The judges knew that the witchcraft was a myth but didn’t do anything about it. Danforth and Hathorne often rejected logical facts and refused to head testimonies proving innocence because so many people were accused. After a while, it became clear to everyone in the town, including the judges, the accusations were false. These judges instead of revealing the truth they clung to their pride and ignored what was happening in front of them. If word got out that they sent several innocent people to their deaths their reputation would be ruined and they would be out of their jobs.
As stated in Anthony Brandt’s article, An Unholy Mess, “Legally, spectral evidence was not grounds for convicting a witch. The judges in Salem, however, accepted it…” This implies that many people were being convicted on illegal evidence. They could be spared if they confessed but confessions were very rare (Brandt, p. 42) (Schiff). The fear of the Devil walking freely among Salem
The Salem Witch Trials were a gruesome part of our history in America. More than two hundred people were accused of witchcraft during years of 1692 through 1693. Historians believe that Ann Putnam Jr. and other accusers were badgered to accuse certain people. The parents (of the afflicted girls), Thomas Putnam and Reverend Samuel Parris told the afflicted girls to accuse others, were thought to be seeking out revenge for the accused. Most of the accused victims were either very wealthy or were social outcasts.
Many inmates were able to escape prisons due to shortage of staff, however. The average victim was a woman in her 40’s or older, many of which were in their 60’s (“Salem Witch Trials”). Almost all the men accused of witchcraft during the trials was related to a woman who had been accused prior. Accusations were usually directed towards colonists in the higher wealth class, in contrast to English witchcraft accusations which were directed towards the poor wealth class (Campbell). As well as humans, two dogs were shot and killed after being accused of witchcraft, showing that just about anything could be accused of witchcraft in Salem during the late seventeenth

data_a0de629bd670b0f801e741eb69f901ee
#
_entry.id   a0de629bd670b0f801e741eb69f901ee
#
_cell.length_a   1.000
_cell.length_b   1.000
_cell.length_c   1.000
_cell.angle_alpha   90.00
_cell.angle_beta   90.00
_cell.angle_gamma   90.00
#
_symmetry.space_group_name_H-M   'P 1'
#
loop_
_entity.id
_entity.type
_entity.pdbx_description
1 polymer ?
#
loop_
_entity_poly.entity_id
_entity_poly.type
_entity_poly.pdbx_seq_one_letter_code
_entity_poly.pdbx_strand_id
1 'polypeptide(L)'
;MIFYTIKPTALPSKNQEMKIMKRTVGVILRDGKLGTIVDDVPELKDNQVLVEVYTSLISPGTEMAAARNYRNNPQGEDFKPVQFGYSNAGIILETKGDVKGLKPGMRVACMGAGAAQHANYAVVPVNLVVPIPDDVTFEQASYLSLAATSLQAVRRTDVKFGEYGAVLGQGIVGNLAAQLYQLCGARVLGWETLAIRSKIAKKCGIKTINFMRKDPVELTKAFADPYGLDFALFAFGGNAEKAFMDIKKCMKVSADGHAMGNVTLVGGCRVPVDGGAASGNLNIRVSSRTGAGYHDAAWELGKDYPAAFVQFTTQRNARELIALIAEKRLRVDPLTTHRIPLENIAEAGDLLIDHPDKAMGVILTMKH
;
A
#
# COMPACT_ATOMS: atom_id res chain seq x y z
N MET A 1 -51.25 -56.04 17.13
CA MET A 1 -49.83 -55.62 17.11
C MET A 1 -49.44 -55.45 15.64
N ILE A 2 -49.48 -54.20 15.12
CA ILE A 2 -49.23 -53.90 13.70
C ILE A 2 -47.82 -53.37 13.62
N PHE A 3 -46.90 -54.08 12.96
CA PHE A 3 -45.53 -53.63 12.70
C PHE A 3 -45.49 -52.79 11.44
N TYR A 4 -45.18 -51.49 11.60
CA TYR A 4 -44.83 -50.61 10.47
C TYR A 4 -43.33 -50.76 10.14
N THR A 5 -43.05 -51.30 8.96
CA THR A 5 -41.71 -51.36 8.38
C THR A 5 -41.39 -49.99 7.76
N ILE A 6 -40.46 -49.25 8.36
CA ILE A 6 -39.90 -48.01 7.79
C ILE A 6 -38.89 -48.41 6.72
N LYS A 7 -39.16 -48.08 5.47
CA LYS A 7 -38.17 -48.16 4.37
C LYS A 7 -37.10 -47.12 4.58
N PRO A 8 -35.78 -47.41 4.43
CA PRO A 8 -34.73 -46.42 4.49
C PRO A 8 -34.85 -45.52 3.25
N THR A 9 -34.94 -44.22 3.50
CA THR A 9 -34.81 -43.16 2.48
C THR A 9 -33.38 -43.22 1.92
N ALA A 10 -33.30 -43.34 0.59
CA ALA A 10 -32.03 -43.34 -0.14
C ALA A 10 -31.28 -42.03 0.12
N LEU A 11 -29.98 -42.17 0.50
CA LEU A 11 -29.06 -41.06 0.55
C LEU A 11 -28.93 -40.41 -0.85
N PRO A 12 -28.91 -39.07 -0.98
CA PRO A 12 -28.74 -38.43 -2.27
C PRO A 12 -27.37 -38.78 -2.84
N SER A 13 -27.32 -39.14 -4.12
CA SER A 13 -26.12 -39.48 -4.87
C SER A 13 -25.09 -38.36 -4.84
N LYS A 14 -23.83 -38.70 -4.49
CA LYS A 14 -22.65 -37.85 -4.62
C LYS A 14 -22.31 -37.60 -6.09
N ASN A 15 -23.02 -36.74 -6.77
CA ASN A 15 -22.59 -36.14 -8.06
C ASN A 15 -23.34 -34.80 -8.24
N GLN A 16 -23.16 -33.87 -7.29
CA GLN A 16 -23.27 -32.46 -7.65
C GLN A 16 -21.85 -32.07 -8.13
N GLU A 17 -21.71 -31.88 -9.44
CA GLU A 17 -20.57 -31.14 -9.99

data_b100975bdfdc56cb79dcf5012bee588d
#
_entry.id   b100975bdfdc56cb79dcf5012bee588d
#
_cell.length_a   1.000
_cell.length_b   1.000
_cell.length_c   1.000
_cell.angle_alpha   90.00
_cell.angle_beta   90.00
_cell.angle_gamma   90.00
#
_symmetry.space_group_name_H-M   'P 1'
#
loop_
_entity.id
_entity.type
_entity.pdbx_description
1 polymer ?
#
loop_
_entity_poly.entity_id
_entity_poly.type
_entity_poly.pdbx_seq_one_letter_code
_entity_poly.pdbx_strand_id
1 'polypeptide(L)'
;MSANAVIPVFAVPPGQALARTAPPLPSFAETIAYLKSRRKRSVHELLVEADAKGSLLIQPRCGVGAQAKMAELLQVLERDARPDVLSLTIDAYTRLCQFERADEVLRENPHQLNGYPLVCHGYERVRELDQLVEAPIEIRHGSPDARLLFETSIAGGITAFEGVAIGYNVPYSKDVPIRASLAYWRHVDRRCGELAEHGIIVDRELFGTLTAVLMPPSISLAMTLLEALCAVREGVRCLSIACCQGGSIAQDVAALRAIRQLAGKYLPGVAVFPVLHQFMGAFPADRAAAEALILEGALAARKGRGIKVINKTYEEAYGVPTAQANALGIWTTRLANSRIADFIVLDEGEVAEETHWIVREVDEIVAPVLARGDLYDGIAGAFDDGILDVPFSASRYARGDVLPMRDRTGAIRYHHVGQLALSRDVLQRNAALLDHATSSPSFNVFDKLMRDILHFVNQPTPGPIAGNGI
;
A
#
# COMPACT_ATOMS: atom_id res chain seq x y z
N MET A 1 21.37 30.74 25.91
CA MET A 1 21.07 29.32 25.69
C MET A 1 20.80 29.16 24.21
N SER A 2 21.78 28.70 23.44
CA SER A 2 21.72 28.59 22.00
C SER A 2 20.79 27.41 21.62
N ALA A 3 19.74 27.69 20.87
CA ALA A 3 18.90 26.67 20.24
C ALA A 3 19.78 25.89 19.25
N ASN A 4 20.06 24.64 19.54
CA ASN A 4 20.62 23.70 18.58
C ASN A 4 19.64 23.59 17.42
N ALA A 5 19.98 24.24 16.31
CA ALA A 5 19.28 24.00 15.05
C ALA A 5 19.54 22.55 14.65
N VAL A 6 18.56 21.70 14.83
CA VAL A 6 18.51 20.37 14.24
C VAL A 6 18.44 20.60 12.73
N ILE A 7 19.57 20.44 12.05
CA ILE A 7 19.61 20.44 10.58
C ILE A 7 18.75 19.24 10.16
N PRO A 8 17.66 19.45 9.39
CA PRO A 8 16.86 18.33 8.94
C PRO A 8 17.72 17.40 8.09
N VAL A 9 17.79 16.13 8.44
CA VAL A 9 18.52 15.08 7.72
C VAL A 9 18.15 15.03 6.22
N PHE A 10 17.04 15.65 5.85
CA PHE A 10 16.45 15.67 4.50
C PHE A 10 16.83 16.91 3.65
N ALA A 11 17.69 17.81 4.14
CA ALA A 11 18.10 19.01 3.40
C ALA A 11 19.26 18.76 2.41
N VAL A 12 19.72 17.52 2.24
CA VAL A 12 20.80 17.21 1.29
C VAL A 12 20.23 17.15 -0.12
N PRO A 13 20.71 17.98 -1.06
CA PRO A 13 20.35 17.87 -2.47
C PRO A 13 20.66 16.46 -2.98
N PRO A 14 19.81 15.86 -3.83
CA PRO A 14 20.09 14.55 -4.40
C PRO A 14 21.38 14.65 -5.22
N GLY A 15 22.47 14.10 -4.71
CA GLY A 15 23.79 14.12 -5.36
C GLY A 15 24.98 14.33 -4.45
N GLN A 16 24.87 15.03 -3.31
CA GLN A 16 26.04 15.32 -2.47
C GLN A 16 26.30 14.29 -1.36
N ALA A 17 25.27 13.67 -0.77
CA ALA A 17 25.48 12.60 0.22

As Hale gets to know the people of Salem who are now accused he begins to question the trials and the presence of witchcraft itself. After Elizabeth Proctor, Rebecca Nurse and Martha Corey, all highly respected women of the village, are condemned Hale finally comes to his senses about the girls when he says: “I may shut my conscience to it no more-private vengeance is working through this testimony”(1208). Hale comes to the realization that the girls are using the cry of witchcraft to punish whoever they please in the town. He can no longer believe these honest Christian people are conjuring with the devil just based on the accusation of young girls and no real proof. Hale then goes against his practice to convince the accused to confess to save to their lives: Hale goes to Rebecca Nurse and Martha Corey and begs them to confess to witchcraft even though he knows they are not guilty of it.
In Europe, many of the accused witches were executed by hanging. Many practicing Christians, at the time, believed that the Devil could persuade people to use the powers that he gave them to harm others. The Salem Witch Trials occurred because of resource struggles, many women were accused and tortured, and in the end the Governor realized that it was a big mistake. (“Salem Witch Trials”, 1). In 1689, English rulers William and Mary started a war with France in the American colonies which sent many refugees into the Essex County and Salem Village.
Witchcraft was second among the hierarchy of crimes which was above blasphemy, murder and poisoning in the Puritan Code of 1641. Since England had their own witch hunts, it was said that the anxiety spread to New England mainly because of a pamphleteer Cotton Mather. It started early 1692 when the daughter and niece of Salem local minister, Samuel Parris had strange violent convulsions and loud outbursts. The only local doctor of the village which only could read but not write, then concluded that the girls were bewitched. There were three primary “suspected” witches, the minister’s slave Tituba, Sarah Good who was a beggar, and Sarah Osborne, a widower.
Witchcraft is considered to be a controversial crime and as well punishable. Due to the rise in Christa1inaity, witchcraft is regarded to be a superstition and in this wise persecution of the so called witches became common in the middle ages. The malleus Maleficarum and the other document used served as reference document in order to identify and prosecute witches, it explains the rules of evidence or acceptable procedures in which those that were suspected to be witches are subjected to torture and may eventually be put to death with proven evidence from the person involved. Women and men were usually most victims and thus were killed due to the procedures contained in the book, for reasons such as incantations, charms, conjuring and other abominable superstitions and offences, crimes e.t.c. or mainly due to false accusation.